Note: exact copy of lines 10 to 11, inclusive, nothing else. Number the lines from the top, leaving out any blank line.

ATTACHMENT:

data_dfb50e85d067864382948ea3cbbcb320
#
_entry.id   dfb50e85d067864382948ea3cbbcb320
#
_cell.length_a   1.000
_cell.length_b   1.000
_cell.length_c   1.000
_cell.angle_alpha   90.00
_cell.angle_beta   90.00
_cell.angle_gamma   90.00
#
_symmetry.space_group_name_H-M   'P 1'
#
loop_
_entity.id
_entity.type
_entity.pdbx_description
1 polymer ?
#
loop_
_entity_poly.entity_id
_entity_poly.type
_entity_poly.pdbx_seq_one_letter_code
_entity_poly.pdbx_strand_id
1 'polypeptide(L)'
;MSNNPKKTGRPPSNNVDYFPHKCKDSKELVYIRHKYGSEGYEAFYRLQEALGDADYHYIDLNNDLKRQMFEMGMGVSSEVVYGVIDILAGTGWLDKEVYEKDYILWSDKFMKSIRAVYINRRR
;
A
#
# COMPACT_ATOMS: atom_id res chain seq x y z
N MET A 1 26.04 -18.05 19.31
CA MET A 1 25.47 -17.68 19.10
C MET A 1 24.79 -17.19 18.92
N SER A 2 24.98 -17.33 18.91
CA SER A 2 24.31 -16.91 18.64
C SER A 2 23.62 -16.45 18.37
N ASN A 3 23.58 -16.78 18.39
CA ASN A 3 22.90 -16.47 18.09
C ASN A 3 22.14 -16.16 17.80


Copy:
_cell.angle_gamma   90.00
#